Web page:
June 22, 2003
June 22, 2003
June 25, 2003
8.190.1 - 8.190.5
Microcontroller technology continues to move forward. As these systems continue to grow in complexity, engineering as well as engineering technology faculty should consider the following factors: 1) What computer architectures should be taught/used in labs: CISC, RISC, both? 2) What programming languages should be taught: C, assembly, other? 3) What manufactures should be considered mainstream: Motorola, Intel, Texas Instruments, other? 4) What software tools are important: compilers, assemblers, simulators, other? 5) What interfacing and peripheral technologies will be significant in the near future: USB, IEEE 802.11, Bluetooth, RIO?
While much of this decision process is still underway, the Electronics and Telecommunications Programs have recently established strategic partnerships with Motorola, Texas Instruments, and Metrowerks. These key relationships form a basis of support to facilitate insight into the current and future directions of embedded system technologies. Of particular interest is the integration of wireless data technologies into the courses discussed in this paper. To this end, two additional industry partners have recently been identified and contacted. It is clear to the authors that the next generation of microcontrollers to be used in the courses will be based on an RISC architecture. However, much work is still needed to identify a particular device that provides the key capabilities now being defined. It is anticipated that more details will be available in the near future and will be presented in a follow paper.
VI. References 1. T. Caceras, Z. Combs, J. Ochoa, “An Advanced Microcontroller Systems Course for Upper-Level Undergraduate Curriculum,” 2002 American Society for Engineering Education Annual Conference, Proceedings, Montreal, Canada, June 16-19, 2002. 2. J.R. Porter, R. Fink, J. Ochoa, “Enhancing Core Curriculum Concepts Through Industry Collaborations,” 2001 American Society for Engineering Education Conference for Industry and Education Collaboration, Proceedings, San Diego, CA, Jan. 30, 2001. 3. R. Fink, J. Porter, J. Ochoa, R. Alexander, “Synergy of Applied Research and Education in Engineering Technology,” 2001 American Society for Engineering Education Annual Conference, Proceedings, Albuquerque, NM, June 2001. 4. J. Ochoa, M. Landrum, “An Approach to Advanced Digital Design for Undergraduate Students,” 1999 American Society for Engineering Education Gulf Southwest Region Annual Conference, Proceedings, Dallas, Texas, March 1999.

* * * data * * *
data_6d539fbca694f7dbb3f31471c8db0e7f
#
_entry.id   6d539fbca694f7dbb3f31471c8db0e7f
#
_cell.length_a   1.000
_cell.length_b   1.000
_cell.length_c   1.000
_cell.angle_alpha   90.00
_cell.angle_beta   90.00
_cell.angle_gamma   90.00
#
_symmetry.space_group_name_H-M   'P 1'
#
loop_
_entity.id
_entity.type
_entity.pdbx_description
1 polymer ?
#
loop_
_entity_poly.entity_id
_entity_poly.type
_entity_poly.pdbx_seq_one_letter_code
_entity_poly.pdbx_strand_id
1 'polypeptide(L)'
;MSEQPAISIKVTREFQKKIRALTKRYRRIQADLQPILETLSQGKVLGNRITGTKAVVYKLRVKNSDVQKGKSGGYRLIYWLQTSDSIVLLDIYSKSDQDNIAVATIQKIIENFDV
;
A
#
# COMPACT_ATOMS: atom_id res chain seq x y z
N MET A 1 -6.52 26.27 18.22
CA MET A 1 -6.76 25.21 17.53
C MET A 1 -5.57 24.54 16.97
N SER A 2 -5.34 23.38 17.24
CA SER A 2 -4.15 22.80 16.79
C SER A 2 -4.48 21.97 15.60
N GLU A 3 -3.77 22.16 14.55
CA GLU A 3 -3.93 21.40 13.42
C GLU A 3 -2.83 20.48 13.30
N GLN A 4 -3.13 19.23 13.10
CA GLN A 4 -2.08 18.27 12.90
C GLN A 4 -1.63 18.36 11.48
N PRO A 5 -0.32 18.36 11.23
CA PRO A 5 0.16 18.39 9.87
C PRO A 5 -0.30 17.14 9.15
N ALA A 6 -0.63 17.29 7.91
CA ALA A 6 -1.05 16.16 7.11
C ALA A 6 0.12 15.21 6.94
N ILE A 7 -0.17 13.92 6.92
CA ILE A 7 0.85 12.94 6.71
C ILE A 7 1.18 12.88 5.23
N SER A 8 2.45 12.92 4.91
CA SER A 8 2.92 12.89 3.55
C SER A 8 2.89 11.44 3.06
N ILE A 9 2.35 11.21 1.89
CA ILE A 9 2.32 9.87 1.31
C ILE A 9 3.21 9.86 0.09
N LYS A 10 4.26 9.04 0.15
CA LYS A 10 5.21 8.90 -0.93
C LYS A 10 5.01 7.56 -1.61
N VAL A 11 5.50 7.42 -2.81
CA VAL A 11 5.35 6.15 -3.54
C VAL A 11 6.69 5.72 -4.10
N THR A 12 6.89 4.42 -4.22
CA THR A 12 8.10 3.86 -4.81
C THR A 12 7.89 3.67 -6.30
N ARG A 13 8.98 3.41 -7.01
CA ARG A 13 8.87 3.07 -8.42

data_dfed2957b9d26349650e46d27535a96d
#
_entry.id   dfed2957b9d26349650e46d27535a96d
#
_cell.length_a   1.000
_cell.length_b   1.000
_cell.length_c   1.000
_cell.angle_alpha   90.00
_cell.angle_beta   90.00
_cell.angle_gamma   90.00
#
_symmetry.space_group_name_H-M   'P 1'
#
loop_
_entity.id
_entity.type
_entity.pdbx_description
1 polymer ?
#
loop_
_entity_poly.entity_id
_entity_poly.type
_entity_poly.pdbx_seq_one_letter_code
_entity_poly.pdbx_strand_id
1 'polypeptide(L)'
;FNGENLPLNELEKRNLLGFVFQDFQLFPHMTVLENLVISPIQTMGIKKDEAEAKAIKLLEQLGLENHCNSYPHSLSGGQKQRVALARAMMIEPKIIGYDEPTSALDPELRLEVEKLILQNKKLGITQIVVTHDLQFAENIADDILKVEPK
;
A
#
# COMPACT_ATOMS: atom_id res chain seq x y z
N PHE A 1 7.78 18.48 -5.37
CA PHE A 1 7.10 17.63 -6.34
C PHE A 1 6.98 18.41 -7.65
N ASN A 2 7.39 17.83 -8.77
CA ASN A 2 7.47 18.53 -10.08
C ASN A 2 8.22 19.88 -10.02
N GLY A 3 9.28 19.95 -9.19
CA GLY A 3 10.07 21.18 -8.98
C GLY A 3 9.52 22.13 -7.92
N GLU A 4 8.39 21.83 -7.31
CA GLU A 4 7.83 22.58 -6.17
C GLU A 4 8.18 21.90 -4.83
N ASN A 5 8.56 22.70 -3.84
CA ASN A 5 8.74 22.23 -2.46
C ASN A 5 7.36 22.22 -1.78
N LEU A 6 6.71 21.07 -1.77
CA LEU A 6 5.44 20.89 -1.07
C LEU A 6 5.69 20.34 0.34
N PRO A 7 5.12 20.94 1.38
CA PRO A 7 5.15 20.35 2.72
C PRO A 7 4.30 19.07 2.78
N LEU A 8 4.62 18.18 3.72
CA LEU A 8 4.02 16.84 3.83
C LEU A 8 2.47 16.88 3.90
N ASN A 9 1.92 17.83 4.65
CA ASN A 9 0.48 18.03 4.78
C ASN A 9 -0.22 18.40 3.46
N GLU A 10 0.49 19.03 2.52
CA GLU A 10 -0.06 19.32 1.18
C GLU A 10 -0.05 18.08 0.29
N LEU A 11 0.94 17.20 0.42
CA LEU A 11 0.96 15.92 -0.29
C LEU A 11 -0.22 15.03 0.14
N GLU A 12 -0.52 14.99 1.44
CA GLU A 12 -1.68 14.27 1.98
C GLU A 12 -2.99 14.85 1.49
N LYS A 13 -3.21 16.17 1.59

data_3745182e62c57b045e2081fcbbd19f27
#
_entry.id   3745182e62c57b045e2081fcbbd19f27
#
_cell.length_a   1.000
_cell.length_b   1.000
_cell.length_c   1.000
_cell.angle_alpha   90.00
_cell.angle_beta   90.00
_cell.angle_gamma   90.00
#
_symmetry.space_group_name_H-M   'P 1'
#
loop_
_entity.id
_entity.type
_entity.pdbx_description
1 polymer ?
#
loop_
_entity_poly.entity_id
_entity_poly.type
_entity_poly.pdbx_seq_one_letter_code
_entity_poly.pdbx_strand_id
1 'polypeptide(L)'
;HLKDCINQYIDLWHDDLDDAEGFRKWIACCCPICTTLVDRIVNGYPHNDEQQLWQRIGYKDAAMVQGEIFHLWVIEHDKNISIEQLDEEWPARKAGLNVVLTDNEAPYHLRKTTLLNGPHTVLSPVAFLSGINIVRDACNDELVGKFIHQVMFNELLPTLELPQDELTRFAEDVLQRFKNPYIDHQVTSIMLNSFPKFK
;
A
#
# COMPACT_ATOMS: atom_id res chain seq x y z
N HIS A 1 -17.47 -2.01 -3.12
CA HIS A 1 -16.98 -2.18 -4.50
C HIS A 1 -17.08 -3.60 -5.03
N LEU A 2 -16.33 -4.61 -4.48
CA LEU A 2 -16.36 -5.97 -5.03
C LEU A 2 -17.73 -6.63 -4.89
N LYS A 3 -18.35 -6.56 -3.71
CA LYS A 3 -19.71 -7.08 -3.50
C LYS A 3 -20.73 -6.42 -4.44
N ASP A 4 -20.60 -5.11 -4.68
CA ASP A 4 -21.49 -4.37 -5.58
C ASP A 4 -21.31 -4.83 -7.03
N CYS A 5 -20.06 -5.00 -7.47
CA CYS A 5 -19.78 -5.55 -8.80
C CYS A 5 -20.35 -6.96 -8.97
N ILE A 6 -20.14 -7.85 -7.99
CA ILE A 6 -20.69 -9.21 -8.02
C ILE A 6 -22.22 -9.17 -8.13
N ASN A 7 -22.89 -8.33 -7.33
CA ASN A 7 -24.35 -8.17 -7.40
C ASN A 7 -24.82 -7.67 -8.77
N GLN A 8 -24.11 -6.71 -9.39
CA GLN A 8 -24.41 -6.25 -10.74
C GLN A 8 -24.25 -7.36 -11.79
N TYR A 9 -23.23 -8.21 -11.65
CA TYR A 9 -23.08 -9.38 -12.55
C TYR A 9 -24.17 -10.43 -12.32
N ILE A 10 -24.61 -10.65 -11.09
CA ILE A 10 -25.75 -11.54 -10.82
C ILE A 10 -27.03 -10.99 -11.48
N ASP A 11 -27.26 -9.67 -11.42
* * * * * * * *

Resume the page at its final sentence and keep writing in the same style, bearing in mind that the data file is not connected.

VII. Bibliography JAMES A. OCHOA James Ochoa received a BS degree in electrical engineering at Texas A&M University – Kingsville in 1990 and a Ph.D. in electrical engineering at Texas A&M University in 1998. After completing his Ph.D., he joined the faculty in the Department of Engineering Technology at Texas A&M University. His research activities include digital electronics and circuit testing, system-on-a-programmable-chip, and micro-controller based control systems. Dr. Ochoa can be contacted via email at email@example.com
GEORGE B. WRIGHT George Wright received a BS degree in electronics engineering technology at the University of Houston in 1971 and a M.Ed. in 1975. He currently teaches in the Engineering Technology Program at Texas A&M University. His recent research work has focused on the development of in-vehicle networks for law enforcement vehicles. His work was sponsored by the U.S. Department of Transportation. He holds two patents for his work in this area.
Proceedings of the 2003 American Society for Engineering Education Annual Conference & Exposition Copyright © 2003, American Society for Engineering Education
Ochoa, J. (2003, June), An Embedded Systems Design Course Sequence Paper presented at 2003 Annual Conference, Nashville, Tennessee. 10.18260/1-2--12243
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